Magna Carta(redirected from Magna Carta Libertatum)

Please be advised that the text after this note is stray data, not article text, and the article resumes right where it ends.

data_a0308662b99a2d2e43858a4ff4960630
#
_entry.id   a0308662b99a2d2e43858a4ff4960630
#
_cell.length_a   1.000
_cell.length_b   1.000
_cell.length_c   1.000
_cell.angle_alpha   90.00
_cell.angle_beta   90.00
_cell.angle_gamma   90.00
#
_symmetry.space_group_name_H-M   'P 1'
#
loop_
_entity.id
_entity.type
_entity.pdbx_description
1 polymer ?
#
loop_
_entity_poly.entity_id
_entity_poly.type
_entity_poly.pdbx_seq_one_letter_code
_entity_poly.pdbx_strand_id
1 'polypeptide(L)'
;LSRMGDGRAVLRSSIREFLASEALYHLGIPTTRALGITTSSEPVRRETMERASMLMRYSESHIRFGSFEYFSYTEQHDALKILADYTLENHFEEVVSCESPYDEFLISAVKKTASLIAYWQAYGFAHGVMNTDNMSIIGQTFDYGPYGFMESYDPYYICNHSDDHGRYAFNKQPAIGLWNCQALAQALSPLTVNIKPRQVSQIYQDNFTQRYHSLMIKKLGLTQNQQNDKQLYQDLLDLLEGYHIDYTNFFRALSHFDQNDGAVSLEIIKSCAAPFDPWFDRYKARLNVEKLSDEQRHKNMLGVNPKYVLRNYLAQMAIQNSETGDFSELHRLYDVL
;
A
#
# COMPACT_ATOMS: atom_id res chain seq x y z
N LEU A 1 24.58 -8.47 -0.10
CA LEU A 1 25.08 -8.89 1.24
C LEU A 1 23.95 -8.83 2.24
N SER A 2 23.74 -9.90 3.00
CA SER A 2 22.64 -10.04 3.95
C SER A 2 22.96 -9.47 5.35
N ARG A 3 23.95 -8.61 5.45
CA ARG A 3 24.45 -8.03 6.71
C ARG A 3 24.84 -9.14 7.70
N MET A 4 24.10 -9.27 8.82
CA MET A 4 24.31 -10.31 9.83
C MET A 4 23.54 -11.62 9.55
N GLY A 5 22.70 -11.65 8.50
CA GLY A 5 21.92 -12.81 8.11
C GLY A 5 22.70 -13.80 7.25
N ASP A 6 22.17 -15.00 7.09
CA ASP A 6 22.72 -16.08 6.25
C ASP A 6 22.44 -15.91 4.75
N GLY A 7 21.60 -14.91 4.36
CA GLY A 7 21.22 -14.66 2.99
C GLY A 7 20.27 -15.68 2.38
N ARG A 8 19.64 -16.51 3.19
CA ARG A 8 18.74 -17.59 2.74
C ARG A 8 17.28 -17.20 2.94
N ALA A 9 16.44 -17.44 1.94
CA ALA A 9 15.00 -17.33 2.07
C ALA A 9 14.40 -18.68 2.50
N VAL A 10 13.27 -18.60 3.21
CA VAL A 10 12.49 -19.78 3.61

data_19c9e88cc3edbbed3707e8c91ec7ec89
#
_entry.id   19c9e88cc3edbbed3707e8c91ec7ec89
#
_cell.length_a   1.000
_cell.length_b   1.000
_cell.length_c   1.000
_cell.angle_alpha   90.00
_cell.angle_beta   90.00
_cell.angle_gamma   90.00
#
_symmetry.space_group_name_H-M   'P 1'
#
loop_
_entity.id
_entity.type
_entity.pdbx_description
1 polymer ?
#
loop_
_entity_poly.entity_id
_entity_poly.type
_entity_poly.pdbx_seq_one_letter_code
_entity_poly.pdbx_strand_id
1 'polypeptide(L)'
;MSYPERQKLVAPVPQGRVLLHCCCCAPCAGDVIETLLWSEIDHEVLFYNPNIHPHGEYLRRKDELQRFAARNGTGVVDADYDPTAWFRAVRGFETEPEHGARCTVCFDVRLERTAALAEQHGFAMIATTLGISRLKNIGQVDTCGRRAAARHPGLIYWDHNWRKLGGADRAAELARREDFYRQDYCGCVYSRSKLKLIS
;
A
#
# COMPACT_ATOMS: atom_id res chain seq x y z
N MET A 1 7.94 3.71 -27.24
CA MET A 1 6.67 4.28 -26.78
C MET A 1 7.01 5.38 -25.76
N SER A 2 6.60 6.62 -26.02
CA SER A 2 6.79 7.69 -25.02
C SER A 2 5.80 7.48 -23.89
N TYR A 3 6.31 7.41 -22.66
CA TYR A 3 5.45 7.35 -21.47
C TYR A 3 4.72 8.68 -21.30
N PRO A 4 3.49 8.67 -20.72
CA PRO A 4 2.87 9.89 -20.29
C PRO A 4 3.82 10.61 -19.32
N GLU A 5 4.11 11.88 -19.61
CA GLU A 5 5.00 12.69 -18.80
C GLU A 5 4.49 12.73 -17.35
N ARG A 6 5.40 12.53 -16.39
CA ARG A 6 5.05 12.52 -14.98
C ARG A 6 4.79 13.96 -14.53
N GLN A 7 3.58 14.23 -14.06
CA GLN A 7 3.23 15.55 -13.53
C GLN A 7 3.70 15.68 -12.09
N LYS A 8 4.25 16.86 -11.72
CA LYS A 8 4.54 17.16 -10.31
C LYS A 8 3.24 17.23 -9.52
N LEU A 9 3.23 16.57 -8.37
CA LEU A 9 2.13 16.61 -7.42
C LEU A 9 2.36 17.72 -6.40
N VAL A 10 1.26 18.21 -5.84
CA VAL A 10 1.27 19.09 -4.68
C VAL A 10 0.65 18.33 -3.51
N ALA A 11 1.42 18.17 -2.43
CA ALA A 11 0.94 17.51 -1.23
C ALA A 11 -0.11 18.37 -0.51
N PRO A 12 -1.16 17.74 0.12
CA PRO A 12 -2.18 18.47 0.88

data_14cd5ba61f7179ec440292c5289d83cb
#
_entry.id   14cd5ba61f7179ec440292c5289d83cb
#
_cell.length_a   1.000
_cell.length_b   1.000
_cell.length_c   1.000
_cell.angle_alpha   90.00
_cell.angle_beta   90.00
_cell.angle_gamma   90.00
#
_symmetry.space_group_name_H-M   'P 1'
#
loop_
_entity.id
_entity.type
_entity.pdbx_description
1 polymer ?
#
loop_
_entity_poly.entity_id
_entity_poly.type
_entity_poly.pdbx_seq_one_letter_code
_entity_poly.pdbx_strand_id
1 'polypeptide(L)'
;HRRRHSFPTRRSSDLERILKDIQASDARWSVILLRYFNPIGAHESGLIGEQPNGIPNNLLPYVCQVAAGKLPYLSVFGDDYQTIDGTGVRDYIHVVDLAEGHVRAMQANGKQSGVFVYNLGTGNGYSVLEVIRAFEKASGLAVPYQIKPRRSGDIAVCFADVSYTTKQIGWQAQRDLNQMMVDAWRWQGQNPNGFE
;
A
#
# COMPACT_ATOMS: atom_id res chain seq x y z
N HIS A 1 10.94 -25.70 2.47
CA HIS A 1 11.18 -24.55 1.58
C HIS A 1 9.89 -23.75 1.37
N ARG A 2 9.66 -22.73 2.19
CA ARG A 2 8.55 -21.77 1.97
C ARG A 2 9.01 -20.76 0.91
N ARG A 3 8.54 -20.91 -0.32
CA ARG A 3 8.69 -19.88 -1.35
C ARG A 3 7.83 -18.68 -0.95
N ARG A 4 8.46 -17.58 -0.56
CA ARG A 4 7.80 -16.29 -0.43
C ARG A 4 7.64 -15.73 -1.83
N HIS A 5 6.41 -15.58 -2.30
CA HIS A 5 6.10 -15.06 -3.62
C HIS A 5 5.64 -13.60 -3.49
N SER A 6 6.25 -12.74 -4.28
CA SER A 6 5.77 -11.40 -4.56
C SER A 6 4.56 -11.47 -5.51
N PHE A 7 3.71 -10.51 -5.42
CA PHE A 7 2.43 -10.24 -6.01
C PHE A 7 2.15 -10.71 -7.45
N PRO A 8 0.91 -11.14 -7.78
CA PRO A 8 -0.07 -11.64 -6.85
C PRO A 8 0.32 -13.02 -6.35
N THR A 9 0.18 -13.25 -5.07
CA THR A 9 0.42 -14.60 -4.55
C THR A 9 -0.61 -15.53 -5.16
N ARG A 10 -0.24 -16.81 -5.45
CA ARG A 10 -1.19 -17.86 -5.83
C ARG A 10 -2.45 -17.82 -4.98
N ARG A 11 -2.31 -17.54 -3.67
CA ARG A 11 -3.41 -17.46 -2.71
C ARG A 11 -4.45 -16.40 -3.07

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n. Latin for "Great Charter," it was a document delineating a series of laws establishing the rights of English barons and major land owners, which limited the absolute authority of the King of England and became the basis for the rights of English citizens. It was signed reluctantly by King John on June 15, 1215, at Runnymede, at a table set up in a field under a canopy and surrounded by the armed gentry. The Magna Carta was confirmed by John's son, Henry III, and in turn by Henry's son, Edward I. As John Cowell would write four centuries later: "although this charter consists of not above thirty seven Charters or Lawes yet it is of such extent, as all the Law wee have, is thought in some form to depend on it." Essentially a document for the nobility, it became the basis of individual rights as a part of the English Constitution, which is generally more custom than written documents. It is also spelled: Magna Charta.